Frederick Naftolin, MD, PhD; S. Mitchell Harman, MD, PhD
Potential Conflicts of Interest: None disclosed.
Naftolin F, Harman SM. Preventing Alzheimer Disease and Cognitive Decline. Ann Intern Med. 2011;154:211-212. doi: 10.7326/0003-4819-154-3-201102010-00015
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Published: Ann Intern Med. 2011;154(3):211-212.
TO THE EDITOR:
The National Institutes of Health (NIH) State-of-the-Science Conference Panel statement (1) suggesting that estrogen and progesterone may contribute to causation of Alzheimer disease has raised concern and elicited alarmed calls from patients regarding their future. We believe that the panel's conclusion is erroneous because it is based solely on the outcome of the Women's Health Initiative (WHI) trial's substudy WHIMS (Women's Health Initiative Memory Study), which had the same risk value as that shown in the NIH statement (2).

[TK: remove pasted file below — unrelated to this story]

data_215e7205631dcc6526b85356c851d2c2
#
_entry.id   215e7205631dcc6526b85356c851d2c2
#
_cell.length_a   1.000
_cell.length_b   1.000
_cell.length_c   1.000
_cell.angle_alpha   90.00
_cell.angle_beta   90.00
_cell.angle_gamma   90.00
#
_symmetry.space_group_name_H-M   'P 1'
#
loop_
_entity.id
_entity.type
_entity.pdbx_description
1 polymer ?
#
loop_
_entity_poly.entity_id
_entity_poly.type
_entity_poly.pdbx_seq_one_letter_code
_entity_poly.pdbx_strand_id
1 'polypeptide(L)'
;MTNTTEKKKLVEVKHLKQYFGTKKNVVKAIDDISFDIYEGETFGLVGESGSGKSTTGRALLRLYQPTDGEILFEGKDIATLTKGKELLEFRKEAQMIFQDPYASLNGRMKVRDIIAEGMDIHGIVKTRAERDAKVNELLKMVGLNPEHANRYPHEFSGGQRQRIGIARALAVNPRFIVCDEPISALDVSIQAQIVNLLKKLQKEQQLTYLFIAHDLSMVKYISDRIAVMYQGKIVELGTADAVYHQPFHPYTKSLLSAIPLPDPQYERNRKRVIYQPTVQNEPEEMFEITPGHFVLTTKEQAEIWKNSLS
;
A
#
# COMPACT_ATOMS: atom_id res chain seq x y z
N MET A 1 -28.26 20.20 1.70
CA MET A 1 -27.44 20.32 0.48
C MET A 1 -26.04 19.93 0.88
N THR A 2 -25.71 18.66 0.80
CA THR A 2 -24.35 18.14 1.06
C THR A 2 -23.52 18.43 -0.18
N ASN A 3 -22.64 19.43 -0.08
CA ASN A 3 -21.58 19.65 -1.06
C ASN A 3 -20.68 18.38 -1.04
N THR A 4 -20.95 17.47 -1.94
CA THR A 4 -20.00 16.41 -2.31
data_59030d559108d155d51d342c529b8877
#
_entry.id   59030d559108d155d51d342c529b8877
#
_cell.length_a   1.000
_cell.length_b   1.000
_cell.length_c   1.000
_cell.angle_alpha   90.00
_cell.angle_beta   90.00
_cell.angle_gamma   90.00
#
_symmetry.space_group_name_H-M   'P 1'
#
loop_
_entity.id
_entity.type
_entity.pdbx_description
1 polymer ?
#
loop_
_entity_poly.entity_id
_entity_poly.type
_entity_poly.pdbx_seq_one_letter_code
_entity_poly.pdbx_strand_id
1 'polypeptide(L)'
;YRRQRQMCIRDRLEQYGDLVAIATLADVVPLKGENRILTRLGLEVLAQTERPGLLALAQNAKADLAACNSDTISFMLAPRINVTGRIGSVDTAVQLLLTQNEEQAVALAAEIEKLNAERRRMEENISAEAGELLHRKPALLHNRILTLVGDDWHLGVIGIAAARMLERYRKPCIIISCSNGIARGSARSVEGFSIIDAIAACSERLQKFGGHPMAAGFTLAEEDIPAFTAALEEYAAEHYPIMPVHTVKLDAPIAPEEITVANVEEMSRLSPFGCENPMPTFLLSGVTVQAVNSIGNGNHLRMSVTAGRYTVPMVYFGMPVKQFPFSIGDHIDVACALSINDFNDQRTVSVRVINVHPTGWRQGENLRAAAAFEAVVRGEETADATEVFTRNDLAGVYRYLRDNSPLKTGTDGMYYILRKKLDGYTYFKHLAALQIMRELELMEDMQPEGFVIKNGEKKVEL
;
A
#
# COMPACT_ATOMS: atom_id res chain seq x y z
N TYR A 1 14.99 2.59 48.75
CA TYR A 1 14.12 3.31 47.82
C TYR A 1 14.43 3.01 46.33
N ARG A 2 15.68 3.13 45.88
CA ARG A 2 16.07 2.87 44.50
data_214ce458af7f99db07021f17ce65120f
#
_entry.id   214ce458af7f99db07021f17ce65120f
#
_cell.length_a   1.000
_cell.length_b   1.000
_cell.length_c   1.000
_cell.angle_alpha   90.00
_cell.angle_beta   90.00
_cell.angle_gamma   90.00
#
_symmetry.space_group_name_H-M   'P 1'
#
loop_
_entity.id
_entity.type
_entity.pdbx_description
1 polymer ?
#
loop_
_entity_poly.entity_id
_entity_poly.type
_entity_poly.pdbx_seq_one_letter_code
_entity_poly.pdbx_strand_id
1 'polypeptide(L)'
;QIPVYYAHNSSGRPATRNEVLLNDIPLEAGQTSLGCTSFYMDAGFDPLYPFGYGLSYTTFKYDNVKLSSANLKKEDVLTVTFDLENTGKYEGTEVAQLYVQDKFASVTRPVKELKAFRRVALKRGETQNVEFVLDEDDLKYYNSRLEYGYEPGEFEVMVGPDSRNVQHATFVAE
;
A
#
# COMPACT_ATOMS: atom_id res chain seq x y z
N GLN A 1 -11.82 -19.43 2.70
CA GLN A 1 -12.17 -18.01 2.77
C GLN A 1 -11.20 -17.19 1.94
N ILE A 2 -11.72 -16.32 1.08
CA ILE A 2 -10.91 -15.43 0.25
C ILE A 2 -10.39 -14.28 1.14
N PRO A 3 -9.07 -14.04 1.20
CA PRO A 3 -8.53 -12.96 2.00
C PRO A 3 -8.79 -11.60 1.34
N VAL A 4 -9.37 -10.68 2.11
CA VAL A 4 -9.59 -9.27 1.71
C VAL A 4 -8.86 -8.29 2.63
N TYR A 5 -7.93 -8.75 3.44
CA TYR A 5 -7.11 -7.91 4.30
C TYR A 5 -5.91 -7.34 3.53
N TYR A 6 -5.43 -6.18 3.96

WHIMS had an inappropriate experimental construction using age-driven postrandomization apportionment of participants. Because of this, WHIMS was limited to women older than 65 years at randomization. This choice of participants was arbitrary and did not include women who might have received hormones for an interval sufficient for prevention of dementia. Rather, these participants were chosen because only an older population could furnish the number of events that would offer statistical significance among treatment groups. The WHIMS participants were not representative of women who usually initiate menopausal hormone therapy. Furthermore, they did not undergo neurologic examinations before inclusion in the WHI trial or WHIMS. We have previously commented on problems with this design strategy (3, 4).
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